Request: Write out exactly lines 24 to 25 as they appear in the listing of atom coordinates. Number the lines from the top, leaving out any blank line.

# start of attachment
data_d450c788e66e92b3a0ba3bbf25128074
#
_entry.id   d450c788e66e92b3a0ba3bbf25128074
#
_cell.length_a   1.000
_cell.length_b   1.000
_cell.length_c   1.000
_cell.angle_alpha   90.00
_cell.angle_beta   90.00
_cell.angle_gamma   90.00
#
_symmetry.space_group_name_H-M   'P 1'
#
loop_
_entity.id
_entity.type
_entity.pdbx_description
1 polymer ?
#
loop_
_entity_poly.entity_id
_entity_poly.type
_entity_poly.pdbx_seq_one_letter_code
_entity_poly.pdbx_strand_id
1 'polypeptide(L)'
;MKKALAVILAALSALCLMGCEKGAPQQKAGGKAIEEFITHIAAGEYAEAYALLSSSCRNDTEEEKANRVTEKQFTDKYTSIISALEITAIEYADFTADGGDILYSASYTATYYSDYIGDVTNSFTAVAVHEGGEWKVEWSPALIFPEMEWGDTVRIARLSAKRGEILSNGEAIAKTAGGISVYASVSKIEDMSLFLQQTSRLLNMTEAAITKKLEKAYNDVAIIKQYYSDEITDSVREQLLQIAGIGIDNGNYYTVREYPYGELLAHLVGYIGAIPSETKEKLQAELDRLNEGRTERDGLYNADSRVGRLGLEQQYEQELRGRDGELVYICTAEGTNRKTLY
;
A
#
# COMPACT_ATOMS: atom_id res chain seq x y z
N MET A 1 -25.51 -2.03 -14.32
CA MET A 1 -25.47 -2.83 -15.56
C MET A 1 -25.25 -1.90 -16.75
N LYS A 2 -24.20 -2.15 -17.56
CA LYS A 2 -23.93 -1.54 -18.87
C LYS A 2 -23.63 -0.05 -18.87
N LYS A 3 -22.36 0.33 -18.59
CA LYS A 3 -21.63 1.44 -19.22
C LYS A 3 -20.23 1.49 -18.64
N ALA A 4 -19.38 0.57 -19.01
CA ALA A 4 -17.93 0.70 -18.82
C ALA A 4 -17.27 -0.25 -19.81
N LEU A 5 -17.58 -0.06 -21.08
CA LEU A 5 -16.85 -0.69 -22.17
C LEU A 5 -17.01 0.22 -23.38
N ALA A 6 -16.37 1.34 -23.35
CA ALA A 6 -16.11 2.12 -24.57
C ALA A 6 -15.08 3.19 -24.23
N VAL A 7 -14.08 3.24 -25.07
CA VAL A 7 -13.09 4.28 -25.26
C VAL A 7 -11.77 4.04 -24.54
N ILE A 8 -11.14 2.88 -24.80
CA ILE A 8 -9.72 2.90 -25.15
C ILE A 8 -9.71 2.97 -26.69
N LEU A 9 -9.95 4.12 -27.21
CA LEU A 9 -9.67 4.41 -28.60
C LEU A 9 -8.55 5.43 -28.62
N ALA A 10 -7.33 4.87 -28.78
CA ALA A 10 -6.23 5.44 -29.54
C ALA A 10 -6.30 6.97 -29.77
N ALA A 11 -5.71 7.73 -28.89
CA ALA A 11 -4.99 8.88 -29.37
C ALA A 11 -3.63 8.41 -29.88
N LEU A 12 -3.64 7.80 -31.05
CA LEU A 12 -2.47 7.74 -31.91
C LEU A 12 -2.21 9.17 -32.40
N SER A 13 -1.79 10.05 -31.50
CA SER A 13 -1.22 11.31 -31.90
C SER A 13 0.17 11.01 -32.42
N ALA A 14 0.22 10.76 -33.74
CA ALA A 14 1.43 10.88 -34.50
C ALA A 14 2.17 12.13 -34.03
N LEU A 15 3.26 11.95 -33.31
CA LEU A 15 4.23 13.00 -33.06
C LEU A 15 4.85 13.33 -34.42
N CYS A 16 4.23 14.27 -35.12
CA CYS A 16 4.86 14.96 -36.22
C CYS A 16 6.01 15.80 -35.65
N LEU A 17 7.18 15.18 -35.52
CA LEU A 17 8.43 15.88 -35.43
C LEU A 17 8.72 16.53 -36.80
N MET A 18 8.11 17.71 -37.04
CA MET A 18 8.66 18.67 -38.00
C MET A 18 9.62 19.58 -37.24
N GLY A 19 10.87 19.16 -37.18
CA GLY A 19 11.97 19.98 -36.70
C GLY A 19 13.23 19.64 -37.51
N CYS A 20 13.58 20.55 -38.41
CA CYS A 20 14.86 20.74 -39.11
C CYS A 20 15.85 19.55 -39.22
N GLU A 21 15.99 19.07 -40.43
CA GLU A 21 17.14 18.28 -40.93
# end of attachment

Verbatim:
_entity_poly.pdbx_strand_id
1 'polypeptide(L)'